Copyright © 2014, Yvonne Demoskoff.

Wednesday, July 16, 2014

Wordless Wednesday: Visiting Aunts

Jacqueline Desgroseilliers with four of her sisters

When three of my aunts – Mom’s sisters – visited Timmins in the summer 1975, I took the opportunity to photograph them as a group in front of our house. (Mom and Jeanne d’arc lived in town.) They appear on the picture in birth order, from the youngest (on the left) to the oldest (on the right).

Left to right: Jeanne d’arc, Normande, Jacqueline (my Mom), Simone, and Madeleine.

Copyright © 2014, Yvonne Demoskoff.

Friday, July 11, 2014

52 Ancestors: #28 Elisabeth Frappier

Amy Johnson Crow at No Story Too Small has issued herself and her readers a challenge for 2014. It’s called “52 Ancestors in 52 Weeks”, and as Amy explains, the challenge is to “have one blog post each week devoted to a specific ancestor. It could be a story, a biography, a photograph, an outline of a research problem — anything that focuses on one ancestor”.

For the 28th week of this challenge, I chose Elisabeth Frappier (ca 1832-1909).

Elisabeth is my paternal great-great-grandmother and is number 21 in my ancestor list.

Her date and location of birth are unknown. She was baptised on 1 February 1836 as "Nancy Frappier", daughter of Michel Frappier and Lizette Neveu. [1]

Elisabeth was 4 years old in 1836, which means she was born about 1832. Her baptism took place during an expedition to Fort Coulonge and nearby communities by a missionary priest surnamed Brunet. This wilderness area didn't have a church or even a chapel where ecclesiastical records could be kept. Elisabeth’s baptism record (including those of the other baptisms that took place during this mission) was accordingly sent to Notre-Dame parish in Ottawa.

If you examine Notre-Dame's "index des baptêmes" (index of baptisms) for this time frame, you might conclude that Elisabeth's baptism took place in Ottawa. However, a careful reading of her baptism record reveals that it took place in or near Fort Coulonge, Lower Canada (now the province of Quebec) during the late winter of 1836. Fort Coulonge, located a little to the northeast of Ottawa, was a Hudson's Bay Company trading post from 1827 to 1853.

In April 1852, Elisabeth, as “Anne Isabelle Frappier”, married Olivier Vanasse. [2] I wrote about him last week here. The couple had six children: Michael (1853-1933), Julia (1856-1895), Henriette (1856-1883), John (1858-1931), Elizabeth (1860-1953) and Olivier (1863-1944), my great-grandfather.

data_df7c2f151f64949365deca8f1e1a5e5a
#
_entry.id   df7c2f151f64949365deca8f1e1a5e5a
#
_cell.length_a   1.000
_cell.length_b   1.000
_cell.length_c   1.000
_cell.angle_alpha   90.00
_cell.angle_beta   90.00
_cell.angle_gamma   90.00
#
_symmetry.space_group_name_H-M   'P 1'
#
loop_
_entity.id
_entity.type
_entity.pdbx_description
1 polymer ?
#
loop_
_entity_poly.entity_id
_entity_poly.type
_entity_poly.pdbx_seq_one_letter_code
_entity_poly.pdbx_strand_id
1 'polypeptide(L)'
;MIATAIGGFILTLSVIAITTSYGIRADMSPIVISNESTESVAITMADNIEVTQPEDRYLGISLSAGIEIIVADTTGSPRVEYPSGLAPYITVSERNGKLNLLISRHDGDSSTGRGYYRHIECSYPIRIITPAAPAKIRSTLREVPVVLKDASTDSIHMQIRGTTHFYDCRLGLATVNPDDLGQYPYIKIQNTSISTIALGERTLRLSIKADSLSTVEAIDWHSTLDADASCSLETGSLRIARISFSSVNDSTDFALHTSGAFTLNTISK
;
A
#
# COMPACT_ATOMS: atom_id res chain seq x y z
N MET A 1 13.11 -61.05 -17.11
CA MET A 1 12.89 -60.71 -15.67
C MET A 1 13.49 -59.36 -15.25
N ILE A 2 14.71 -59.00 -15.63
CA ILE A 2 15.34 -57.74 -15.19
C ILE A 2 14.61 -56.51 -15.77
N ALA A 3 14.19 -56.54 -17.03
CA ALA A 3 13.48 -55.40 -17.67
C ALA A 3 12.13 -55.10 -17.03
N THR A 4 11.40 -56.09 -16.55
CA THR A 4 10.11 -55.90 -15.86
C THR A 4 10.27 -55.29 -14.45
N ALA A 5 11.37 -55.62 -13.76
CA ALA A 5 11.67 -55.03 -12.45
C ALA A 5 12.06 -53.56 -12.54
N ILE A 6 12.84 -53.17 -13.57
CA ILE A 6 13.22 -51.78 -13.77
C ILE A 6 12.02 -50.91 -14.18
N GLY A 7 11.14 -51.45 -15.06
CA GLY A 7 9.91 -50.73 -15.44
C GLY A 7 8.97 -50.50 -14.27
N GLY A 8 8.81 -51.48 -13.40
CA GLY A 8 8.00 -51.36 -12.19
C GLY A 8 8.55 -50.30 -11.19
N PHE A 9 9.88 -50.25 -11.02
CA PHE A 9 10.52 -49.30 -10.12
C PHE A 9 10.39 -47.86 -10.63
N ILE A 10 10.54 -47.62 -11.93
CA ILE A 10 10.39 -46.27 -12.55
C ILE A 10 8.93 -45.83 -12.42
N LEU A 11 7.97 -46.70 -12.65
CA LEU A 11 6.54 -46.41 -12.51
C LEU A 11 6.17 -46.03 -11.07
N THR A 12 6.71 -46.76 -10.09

Elisabeth died on 9 July 1900 in Chichester, Pontiac County, Quebec. In her burial record, she is referred to as “Nancie Frappier” [3], but on her tombstone she is “Elizabeth Vanasse”. [4]

Sources:

1. Notre-Dame (Ottawa, Ontario), parish register, 1825-1836, no p. no., entry no. B3 (1836), Nancy Frappier baptism, 1 February 1836; Basilique Notre-Dame parish; digital image, “Quebec, Vital and Church Records (Drouin Collection), 1621-1967”, Ancestry.ca (http://www.ancestry.ca : accessed 28 May 2011).

2. St-Alphonse (Chapeau, Quebec), parish register, 1846-1856, p. 152 verso, no entry no. (1852), Oliver Vinace – Anne Isabelle Frappier [sic] marriage, 20 April 1852; St-Alphonse parish; digital image, “Quebec, Vital and Church Records (Drouin Collection), 1621-1967”, Ancestry.ca (http://www.ancestry.ca : accessed 1 March 2011).

3. St-Alphonse (Chapeau, Quebec), parish register, 1909, no p. no., entry no. S22, Nancie Frappier burial, 11 July 1909; St-Alphonse parish; digital image, “Quebec, Vital and Church Records (Drouin Collection), 1621-1967”, Ancestry.ca (http://www.ancestry.ca : accessed 27 June 2014).

4. St. Alphonse de Ligouri RC Cemetery, digital images, The Canadian Gravemarker Gallery (http://www.rootsweb.ancestry.com/~cangmg/quebec/pontiac/allumett/stalplig/index.htm : accessed 10 July 2014), photograph, grave marker of Elizabeth Vanasse, Chapeau, Quebec.

Copyright © 2014, Yvonne Demoskoff.

Wednesday, July 09, 2014

Wordless Wednesday: Jacqueline and her uncles

Jacqueline Desgroseilliers with Jean-Paul Beauvais and Jean-Marie Beauvais